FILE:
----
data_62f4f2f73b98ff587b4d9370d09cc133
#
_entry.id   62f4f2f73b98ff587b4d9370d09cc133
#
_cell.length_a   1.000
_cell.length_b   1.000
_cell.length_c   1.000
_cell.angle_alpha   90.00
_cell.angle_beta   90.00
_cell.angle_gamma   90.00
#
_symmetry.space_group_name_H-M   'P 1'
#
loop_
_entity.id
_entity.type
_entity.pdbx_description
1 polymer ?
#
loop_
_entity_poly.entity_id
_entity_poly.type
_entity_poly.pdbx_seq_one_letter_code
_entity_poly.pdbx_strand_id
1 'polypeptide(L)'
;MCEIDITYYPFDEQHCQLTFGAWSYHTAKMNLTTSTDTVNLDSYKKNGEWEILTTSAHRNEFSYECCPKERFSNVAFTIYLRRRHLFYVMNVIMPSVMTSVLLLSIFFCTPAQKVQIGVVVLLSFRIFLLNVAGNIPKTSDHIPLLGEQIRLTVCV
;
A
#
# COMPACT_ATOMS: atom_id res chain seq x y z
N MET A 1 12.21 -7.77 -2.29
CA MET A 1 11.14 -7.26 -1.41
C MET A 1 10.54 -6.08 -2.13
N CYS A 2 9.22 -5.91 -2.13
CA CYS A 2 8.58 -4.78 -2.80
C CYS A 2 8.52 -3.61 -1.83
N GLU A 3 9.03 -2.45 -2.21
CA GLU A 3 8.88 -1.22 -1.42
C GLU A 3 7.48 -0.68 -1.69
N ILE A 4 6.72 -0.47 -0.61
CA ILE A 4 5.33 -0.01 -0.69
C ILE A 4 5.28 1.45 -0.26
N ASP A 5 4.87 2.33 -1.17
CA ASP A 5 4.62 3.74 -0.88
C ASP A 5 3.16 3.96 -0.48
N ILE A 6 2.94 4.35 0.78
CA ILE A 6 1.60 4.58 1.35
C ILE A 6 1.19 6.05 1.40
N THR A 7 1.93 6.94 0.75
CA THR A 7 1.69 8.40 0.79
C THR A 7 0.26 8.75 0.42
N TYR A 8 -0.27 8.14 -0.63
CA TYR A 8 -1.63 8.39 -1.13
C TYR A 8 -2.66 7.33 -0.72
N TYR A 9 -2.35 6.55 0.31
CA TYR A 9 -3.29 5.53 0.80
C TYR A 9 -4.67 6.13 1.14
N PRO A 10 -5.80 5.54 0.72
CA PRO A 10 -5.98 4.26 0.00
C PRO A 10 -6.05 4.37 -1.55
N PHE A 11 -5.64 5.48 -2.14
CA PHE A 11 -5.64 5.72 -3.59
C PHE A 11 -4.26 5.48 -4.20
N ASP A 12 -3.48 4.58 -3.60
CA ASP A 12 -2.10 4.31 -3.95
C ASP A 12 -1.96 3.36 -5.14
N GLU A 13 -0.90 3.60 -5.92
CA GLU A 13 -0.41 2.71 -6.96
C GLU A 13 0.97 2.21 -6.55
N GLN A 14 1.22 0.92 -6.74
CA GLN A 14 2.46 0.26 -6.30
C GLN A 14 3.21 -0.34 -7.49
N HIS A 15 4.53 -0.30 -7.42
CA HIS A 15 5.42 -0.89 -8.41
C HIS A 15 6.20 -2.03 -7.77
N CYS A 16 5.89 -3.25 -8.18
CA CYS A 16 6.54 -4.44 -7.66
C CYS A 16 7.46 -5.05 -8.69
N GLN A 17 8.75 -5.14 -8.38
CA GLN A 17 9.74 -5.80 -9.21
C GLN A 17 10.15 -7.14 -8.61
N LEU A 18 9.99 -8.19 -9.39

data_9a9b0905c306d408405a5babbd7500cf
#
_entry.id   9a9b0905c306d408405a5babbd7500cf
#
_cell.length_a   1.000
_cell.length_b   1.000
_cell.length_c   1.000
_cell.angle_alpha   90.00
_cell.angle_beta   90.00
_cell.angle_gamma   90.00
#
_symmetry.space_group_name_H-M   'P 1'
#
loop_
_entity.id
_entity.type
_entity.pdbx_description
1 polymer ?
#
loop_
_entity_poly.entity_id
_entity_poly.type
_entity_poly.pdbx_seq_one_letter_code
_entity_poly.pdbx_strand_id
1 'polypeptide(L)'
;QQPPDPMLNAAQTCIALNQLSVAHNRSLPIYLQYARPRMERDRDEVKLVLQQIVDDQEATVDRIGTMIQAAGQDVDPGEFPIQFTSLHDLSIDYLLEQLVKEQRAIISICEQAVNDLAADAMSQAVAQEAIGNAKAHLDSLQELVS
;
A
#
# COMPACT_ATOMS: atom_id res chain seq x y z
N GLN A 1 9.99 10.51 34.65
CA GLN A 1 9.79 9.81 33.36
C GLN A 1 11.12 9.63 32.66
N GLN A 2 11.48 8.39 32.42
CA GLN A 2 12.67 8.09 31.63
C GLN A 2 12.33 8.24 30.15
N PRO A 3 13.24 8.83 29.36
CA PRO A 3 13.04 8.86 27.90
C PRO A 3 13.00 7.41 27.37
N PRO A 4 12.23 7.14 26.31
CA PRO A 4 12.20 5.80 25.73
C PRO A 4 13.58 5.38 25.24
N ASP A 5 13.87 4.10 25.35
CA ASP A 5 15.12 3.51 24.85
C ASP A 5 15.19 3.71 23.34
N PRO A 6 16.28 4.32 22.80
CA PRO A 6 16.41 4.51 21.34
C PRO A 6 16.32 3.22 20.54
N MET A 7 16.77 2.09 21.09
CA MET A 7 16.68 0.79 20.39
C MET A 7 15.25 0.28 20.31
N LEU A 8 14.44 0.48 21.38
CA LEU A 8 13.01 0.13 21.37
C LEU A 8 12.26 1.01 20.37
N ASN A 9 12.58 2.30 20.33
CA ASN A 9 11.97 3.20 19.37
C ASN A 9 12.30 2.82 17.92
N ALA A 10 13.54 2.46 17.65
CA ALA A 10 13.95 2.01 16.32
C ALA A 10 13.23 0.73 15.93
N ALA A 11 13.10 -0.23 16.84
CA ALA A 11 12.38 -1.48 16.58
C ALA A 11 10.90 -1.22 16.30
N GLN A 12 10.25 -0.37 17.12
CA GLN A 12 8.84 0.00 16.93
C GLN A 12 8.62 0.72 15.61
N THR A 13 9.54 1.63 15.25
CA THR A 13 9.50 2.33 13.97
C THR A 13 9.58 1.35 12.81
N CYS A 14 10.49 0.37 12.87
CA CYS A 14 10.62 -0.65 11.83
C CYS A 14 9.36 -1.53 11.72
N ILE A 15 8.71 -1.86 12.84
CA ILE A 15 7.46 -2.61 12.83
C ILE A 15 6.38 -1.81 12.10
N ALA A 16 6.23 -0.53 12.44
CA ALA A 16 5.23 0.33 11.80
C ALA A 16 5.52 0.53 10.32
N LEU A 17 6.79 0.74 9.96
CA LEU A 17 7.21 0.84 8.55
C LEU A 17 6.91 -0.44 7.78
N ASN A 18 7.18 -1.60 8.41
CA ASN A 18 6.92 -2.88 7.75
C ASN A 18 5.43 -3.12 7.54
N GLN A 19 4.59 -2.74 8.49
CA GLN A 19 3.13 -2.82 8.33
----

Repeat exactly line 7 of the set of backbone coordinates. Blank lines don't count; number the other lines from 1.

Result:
_cell.length_c   1.000